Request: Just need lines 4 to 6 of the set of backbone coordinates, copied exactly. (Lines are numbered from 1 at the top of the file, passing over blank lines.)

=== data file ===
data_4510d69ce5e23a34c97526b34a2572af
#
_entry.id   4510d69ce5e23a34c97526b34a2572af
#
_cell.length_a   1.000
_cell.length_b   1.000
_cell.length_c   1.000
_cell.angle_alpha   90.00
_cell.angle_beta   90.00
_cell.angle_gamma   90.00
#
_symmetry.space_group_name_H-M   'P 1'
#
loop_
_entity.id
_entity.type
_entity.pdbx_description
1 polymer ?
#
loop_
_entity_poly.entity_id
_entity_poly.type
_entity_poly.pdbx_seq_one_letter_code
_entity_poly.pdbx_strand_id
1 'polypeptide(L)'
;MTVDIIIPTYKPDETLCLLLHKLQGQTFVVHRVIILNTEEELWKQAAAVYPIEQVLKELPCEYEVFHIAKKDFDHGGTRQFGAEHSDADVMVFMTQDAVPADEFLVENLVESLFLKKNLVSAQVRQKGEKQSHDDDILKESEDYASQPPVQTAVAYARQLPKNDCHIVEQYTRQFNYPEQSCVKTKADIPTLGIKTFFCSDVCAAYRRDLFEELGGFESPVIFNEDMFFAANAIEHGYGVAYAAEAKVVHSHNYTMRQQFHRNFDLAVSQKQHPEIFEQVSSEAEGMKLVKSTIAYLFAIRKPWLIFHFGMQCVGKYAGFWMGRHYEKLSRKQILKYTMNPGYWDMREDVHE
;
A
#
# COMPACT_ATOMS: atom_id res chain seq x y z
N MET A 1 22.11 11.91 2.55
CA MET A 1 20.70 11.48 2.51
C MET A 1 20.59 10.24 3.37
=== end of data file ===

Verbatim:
#
_cell.length_a   1.000
_cell.length_b   1.000